Legos, placemats, and community mapping
"I have always felt that the action most worth watching is not at the center of things, but where edges meet. I like shorelines, weather fronts, international borders. There are interesting frictions and incongruities in these places, and often, if you stand at the point of tangency, you can see both sides better than if you were in the middle of either one." —Anne Fadiman
At the age of seven, with 64 Crayola Crayons in precise rainbow order at my disposal, I became the world's youngest cartographer. I would make maps of the eclectic Lego cities I built, so the Lego Jedi, Stormtroopers, firemen, and cowboys knew how many city blocks (no pun intended) they needed to travel to get across the land. And every evening, when I would I retire from my adventures and have dinner, I ate (and colored) on a placemat map of the United States that let me learn more about the various communities that make this country so diverse. Maps helped me better understand the places I had been to and they inspired me to dream about the places I could go.
My fascination with maps heightened when I transitioned into middle school and learned that in addition to their navigational purposes, maps showed the relationships between places and people by displaying information about population and geographic features. I was intrigued by the different kinds of maps and how some represented physical characteristics while others displayed human ones.
As I got older and my perspective on the world widened, so, too, did my understanding of maps. I learned that maps weren't just used to help people get places or to show how people were together; maps often illustrated how people were divided and how communities were fractured. Maps of select electoral districts in North Carolina show how boundaries are gerrymandered for a political advantage. Food desert maps in Boston highlight the neighborhoods that lack grocery stores, farmers markets, and other healthful food options. In St. Louis, census maps show the city's dividing lines: Delmar Boulevard serves as the Delmar Divide, where the area north of Delmar is more than 90 percent black and has less resources than the area south of Delmar that caters to a more privileged and predominantly white population. These aforementioned maps show the divisive areas of these communities and present a stark contrast to the maps of my open Lego communities where the Lego Jedi shared houses with the Lego Stormtroopers and the Lego firemen rubbed elbows with the Lego cowboys. Furthermore, the resources in my Lego communities were spread amongst the various populations in an equitable manner. When I constructed those cities, every single block I placed was done so with a purpose.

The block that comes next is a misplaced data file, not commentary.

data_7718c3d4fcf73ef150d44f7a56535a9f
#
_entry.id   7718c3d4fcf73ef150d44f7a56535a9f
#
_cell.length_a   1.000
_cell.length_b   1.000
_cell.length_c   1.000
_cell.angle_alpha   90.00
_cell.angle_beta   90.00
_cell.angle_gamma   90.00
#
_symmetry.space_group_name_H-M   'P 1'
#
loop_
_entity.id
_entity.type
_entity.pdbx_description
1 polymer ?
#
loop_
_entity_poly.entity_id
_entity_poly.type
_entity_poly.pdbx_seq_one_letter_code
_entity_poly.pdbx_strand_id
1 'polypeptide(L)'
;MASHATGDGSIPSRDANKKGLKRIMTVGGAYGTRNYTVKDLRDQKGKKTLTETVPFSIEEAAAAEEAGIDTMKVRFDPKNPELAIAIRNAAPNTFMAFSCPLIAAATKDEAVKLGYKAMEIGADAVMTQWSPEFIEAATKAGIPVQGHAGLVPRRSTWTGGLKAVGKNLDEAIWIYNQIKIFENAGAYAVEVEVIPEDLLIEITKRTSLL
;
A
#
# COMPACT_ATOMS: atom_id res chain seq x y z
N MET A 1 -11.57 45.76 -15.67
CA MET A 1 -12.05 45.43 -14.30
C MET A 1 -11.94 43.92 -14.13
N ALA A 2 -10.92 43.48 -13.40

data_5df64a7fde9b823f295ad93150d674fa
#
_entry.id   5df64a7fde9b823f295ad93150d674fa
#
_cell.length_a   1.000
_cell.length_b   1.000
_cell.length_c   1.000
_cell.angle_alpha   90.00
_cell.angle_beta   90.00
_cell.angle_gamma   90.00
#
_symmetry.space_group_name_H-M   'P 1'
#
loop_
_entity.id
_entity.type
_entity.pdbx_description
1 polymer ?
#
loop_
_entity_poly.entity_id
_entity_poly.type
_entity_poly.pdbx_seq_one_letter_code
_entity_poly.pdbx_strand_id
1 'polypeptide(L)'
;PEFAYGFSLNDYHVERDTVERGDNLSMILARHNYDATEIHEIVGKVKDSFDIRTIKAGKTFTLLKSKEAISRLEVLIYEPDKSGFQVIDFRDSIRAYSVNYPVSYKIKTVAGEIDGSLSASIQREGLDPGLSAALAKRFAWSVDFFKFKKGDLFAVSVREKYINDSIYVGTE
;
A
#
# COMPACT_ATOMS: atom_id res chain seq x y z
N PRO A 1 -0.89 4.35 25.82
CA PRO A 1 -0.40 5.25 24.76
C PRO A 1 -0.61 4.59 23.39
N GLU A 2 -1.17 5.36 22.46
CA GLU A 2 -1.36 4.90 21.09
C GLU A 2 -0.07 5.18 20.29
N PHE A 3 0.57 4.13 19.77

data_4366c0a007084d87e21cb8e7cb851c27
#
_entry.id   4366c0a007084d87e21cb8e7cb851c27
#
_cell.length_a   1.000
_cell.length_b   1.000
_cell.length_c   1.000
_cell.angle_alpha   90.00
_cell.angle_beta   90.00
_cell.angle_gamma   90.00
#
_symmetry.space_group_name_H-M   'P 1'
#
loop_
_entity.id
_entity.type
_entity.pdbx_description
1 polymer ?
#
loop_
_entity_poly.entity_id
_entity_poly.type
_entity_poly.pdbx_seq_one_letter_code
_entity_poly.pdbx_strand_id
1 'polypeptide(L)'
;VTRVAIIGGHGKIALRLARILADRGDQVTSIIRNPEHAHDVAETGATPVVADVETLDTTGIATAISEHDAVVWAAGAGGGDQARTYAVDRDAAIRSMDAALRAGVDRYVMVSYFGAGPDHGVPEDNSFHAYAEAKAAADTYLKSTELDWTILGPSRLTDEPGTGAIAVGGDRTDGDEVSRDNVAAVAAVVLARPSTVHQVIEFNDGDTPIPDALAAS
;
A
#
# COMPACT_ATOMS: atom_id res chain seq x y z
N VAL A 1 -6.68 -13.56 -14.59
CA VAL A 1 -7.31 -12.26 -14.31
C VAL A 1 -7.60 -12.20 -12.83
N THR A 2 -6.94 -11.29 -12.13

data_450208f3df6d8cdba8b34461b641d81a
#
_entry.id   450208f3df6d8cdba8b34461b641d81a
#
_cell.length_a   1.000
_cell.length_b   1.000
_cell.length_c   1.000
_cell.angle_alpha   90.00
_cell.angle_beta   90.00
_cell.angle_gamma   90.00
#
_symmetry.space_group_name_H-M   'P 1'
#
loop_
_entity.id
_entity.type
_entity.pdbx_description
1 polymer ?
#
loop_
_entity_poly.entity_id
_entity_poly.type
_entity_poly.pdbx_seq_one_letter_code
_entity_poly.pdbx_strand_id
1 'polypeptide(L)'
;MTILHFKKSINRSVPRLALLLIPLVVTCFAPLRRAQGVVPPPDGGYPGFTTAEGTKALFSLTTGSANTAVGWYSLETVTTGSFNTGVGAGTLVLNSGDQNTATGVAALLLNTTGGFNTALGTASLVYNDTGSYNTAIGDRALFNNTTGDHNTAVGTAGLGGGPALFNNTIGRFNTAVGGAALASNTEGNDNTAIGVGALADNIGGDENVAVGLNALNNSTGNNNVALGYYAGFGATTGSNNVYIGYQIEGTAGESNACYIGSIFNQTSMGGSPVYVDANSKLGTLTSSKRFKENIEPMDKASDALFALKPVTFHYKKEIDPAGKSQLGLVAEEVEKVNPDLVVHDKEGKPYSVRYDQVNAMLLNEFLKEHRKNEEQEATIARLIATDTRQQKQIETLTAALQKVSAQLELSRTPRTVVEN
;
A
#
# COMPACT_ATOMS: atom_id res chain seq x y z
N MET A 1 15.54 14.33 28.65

I now realize that my fascination with maps is fueled by my desire to understand and build better communities through civic engagement. When I look at maps and the visual stories they tell, I imagine the interventions that people and community organizations must make to turn vicious social, economic, and political cycles into virtuous ones. And although there are countless organizations and individuals addressing the social issues I mentioned (and so many more), it takes time and deliberate efforts from stakeholders across spectrums for diverse populations and organizations to get what they need to thrive (e.g.—the Jedi in our communities need to work with the Stormtroopers).
The apartment I live in today is lined with maps. I have a gigantic map of the United States. I have maps of places I've been to and places I want to go. And covering my wrist and resting on the back of my hand is a map watch of the world. When I look at the back of my hand and the relationship that countries around the world have with each other, I realize world that unlike my Legoland, this world isn't made of plastic. Mapping out better communities takes being conscious of everyone's needs and it begins with recognizing the complex and compelling stories that maps tell us every single day.